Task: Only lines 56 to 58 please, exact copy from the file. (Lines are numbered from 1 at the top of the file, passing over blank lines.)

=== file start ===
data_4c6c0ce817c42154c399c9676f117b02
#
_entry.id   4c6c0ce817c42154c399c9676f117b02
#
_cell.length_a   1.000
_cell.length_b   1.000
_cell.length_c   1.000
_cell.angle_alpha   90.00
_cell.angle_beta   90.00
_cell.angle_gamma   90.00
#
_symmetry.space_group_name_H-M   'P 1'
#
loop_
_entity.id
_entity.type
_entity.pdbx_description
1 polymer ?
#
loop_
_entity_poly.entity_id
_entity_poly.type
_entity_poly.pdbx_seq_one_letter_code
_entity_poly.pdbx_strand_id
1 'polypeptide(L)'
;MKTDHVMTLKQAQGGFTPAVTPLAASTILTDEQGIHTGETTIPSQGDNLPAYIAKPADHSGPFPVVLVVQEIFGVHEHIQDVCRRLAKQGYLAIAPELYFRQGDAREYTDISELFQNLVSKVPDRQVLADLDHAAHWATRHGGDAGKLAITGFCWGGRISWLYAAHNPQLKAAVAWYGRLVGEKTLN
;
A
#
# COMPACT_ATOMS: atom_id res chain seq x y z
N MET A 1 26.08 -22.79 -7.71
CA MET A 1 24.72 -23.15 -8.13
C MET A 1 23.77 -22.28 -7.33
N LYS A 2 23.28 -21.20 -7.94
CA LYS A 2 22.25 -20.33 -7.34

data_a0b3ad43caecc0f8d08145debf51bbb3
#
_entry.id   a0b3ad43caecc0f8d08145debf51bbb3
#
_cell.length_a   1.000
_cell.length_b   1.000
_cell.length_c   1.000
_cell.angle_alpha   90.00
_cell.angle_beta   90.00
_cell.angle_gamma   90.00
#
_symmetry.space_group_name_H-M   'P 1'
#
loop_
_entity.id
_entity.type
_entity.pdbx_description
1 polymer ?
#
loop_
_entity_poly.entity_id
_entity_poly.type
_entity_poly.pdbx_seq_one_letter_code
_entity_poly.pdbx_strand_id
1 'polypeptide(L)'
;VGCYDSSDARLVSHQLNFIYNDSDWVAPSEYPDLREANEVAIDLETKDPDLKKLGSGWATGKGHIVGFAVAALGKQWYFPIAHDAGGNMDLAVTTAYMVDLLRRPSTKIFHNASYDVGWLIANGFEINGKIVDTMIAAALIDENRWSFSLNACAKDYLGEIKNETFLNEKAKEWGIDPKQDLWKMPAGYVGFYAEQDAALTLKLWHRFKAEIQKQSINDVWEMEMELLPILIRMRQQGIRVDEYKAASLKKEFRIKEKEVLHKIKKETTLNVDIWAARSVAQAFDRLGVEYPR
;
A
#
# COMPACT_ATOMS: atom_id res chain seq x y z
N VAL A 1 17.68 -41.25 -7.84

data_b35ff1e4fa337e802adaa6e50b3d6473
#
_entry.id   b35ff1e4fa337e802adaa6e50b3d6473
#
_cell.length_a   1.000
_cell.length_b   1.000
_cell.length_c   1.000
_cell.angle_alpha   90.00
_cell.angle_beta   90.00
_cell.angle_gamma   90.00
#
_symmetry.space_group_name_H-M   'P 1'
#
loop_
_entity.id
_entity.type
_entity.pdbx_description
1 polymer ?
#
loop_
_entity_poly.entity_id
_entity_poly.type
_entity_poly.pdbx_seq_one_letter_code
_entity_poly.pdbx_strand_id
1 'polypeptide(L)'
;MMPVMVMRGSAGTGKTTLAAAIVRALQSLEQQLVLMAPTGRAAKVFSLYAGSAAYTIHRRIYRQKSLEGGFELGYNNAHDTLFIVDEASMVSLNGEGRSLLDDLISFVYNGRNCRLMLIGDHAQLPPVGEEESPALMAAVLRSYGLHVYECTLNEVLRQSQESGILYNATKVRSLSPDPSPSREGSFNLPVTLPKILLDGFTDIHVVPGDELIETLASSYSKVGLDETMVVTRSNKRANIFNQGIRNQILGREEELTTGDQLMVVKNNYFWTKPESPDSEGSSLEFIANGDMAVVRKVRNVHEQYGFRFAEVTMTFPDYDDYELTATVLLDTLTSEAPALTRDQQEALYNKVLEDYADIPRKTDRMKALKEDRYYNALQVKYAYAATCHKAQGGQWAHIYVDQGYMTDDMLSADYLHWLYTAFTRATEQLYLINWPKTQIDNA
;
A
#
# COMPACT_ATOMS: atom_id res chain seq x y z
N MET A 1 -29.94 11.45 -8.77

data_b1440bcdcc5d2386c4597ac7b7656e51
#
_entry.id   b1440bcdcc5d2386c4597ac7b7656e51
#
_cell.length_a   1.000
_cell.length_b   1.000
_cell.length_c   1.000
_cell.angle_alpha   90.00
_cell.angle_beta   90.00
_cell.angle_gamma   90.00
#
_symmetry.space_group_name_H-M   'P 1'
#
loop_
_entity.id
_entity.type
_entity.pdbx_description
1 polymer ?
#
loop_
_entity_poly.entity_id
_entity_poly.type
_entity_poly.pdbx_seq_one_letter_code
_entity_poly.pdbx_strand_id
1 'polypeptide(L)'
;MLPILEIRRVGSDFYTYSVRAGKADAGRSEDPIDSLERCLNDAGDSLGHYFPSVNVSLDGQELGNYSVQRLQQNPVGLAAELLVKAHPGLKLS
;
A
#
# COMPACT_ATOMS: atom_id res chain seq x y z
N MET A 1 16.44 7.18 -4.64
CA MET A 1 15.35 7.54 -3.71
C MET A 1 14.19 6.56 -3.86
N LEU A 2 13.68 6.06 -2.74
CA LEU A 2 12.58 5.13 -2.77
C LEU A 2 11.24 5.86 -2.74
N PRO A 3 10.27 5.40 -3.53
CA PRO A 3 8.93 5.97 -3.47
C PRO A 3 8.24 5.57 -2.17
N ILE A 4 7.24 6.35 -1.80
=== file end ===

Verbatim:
_entity_poly.entity_id
_entity_poly.type
_entity_poly.pdbx_seq_one_letter_code